How Goat Digestive System Works
Goats are Ruminants, like sheep, cows, and deer; the goat digestive system is made up of 4 stomach chambers. These chambers are called the Reticulum, Rumen, Omasum, and Abomasum. Humans are monogastric, we have one stomach that breaks down our food.
For humans, digestion begins with chewing, our food is swallowed down to our stomach where it goes through acidic breakdown. It is then passed into our small intestine where it is further broken down by enzymes. The small intestine is also where we absorb the nutrients from the food we’ve consumed. After absorbing useful nutrients, the rest passes through our large intestine where water is reabsorbed. Finally, our bodies pass the un-useful byproducts as solid waste.
Reticulum and Rumen or Reticulo-rumen
Ruminants differ from monogastric by having the four chambers. Digestion also begins with chewing after which food is swallowed into the Reticulum. In the reticulum, it undergoes microbial breakdown. The reticulum works in tandem with the next chamber called the Rumen. Food particles can be passed back and forth between the reticulum and the rumen during digestion. In the rumen, food undergoes further microbial breakdown. This is what set ruminants apart from monogastrics, the microbes that live in these chambers. The first two chambers function as a microbial fermentation chamber that breaks down hard plant fibers like hay, grass, and leaves.
Goats often eat quickly by comparison to humans by swallowing food in chunks up to almost 2 inches long. This allows them to browse on the move as we’ve all seen when hiking down trail. These large chunks of food are ‘sorted’ by the reticulum. Particles that are small enough are passed to the rumen, and larger particles are later regurgitated by their bi-directional esophagus and chewed more thoroughly.
Ruminants spend a significant amount of time chewing cud but they can’t while they are active. Therefore goats and other ruminants need down time to digest properly. Chewing cud breaks up larger particles into smaller pieces. This also increases the surface area of the fibrous material. Greater surface area allows the microbial breakdown to be much more efficient and is why monogastrics can’t digest fiber like this. Chewing is essential to goat’s health. Check out this video on floating goat’s teeth to help lengthen healthy longevity.
Omasum and Abomasum
After the first two chambers, food is then passed into the Omasum. The omasum functions as a filter where water is reabsorbed and food is pushed along to the Abomasum. The Abomasum is the last compartment and is the true stomach. This compartment functions like our stomachs by breaking down food with acids and enzymes. Bicarbonate ‘insulates’ the lining of the stomach as a buffer to the low pH in the stomach.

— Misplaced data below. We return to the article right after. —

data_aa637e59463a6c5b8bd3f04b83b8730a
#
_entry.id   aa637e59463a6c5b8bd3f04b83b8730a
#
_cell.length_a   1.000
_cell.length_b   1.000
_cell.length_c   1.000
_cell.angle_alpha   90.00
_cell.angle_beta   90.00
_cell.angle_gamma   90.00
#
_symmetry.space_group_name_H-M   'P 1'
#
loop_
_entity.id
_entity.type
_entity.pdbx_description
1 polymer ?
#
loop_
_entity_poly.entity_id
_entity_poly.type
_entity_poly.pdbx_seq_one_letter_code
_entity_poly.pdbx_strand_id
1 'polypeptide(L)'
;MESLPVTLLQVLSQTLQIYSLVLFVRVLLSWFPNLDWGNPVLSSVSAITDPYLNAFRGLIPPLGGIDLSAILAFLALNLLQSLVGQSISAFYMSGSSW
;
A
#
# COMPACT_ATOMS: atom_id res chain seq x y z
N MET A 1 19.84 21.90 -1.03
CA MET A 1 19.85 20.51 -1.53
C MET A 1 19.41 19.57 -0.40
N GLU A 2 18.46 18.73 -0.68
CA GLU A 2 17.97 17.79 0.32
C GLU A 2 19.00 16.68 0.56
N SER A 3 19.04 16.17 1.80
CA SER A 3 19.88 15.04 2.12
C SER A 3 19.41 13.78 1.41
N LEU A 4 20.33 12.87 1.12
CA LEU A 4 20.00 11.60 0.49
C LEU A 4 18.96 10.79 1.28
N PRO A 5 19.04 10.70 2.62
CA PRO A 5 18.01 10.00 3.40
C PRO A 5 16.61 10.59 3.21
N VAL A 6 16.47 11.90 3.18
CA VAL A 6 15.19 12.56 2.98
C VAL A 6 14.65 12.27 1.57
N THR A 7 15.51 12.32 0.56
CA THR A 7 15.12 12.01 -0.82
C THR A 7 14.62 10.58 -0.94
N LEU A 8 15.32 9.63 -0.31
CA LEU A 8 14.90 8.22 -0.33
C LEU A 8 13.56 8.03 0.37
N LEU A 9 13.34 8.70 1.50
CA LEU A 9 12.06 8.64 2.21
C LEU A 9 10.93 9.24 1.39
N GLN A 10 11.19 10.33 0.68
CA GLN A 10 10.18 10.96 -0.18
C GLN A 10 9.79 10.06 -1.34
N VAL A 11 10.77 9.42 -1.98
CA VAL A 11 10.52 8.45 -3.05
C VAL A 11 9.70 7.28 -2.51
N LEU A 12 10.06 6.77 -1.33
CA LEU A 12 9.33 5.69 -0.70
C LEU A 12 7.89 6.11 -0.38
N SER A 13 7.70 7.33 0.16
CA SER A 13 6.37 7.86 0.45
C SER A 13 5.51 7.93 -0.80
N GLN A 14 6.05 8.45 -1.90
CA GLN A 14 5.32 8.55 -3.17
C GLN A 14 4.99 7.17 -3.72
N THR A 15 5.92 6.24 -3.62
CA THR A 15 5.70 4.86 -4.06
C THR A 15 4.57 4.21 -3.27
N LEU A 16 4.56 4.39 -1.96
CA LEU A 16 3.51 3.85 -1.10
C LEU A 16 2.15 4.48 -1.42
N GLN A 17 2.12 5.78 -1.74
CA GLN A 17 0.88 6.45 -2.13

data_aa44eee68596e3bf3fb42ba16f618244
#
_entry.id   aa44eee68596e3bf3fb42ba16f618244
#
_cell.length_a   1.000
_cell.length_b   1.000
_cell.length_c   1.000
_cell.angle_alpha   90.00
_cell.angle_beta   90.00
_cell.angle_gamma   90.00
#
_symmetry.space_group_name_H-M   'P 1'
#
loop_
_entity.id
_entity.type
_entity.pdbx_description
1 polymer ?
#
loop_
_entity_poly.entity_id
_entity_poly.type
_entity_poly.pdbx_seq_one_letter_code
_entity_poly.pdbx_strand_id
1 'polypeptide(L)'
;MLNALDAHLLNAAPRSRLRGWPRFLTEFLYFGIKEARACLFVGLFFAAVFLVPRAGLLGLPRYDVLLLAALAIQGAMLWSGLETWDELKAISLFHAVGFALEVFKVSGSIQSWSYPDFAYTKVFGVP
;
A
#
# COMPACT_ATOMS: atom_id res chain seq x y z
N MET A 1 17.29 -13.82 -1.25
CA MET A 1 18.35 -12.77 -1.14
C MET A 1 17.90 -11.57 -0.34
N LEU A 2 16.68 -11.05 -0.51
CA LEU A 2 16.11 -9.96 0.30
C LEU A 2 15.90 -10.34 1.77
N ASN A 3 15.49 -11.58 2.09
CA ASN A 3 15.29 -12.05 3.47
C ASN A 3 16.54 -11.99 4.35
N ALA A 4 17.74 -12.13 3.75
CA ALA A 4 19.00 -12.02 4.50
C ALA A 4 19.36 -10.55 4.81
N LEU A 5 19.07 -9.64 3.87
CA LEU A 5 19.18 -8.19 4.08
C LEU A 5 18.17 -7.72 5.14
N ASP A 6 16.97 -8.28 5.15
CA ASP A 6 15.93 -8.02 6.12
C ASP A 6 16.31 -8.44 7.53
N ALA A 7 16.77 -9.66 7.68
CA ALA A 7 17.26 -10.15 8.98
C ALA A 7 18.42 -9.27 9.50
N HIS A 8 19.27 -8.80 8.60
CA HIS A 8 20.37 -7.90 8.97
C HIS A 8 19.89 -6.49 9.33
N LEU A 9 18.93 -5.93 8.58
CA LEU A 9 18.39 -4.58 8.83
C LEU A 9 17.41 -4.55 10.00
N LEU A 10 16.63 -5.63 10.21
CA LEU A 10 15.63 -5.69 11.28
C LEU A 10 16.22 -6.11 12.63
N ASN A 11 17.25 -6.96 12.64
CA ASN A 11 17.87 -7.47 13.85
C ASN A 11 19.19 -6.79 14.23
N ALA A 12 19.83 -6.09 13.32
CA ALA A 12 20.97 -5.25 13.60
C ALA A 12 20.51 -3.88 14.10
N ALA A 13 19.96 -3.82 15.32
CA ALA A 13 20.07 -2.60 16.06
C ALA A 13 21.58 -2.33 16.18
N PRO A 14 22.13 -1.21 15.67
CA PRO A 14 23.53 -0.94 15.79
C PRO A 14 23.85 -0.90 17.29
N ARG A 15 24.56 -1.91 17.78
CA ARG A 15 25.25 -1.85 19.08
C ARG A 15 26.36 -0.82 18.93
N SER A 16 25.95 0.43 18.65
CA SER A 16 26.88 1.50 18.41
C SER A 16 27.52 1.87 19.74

Finally, digested food passes to the small intestine where nutrients are absorbed. Remaining water is then reabsorbed in the large intestine before being passed from the body as solid waste.
Other Benefits for Ruminants
Other benefits of the digestive system other than allowing goats to digest dense plant fibers are the ability to synthesize vitamins and proteins. Thanks to the bacteria that live in the rumen, these microbes can synthesize all necessary B vitamins. Goats can also synthesize protein from nitrogen gas left over from the digestive process in addition to protein that’s been ingested. Finally, goat’s digestive systems have some protective qualities such as the ability to detoxify certain levels of tannin found in browse and feed. However, high concentrations of tannins can have negative effects on goat health.
Knowing the goat digestive system is important for every goat owner. Understanding this process helps in planning dietary plans, feed strategies on trail, and overall nutrition. This information also helps understand what is toxic, harmful, and beneficial for goat digestive health. Understanding this article will help you understand what plants are toxic to goats and how they affect them.
For much more detailed research please refer to the links below. Purdue University, Mississippi State University, and Washington State University all have a wealth of scholarly resources and great small ruminant research programs.
Mississippi State University: http://extension.msstate.edu/publications/publications/understanding-the-ruminant-animal-digestive-system
Washington State University: https://extension.wsu.edu/animalag/resources/small-ruminants/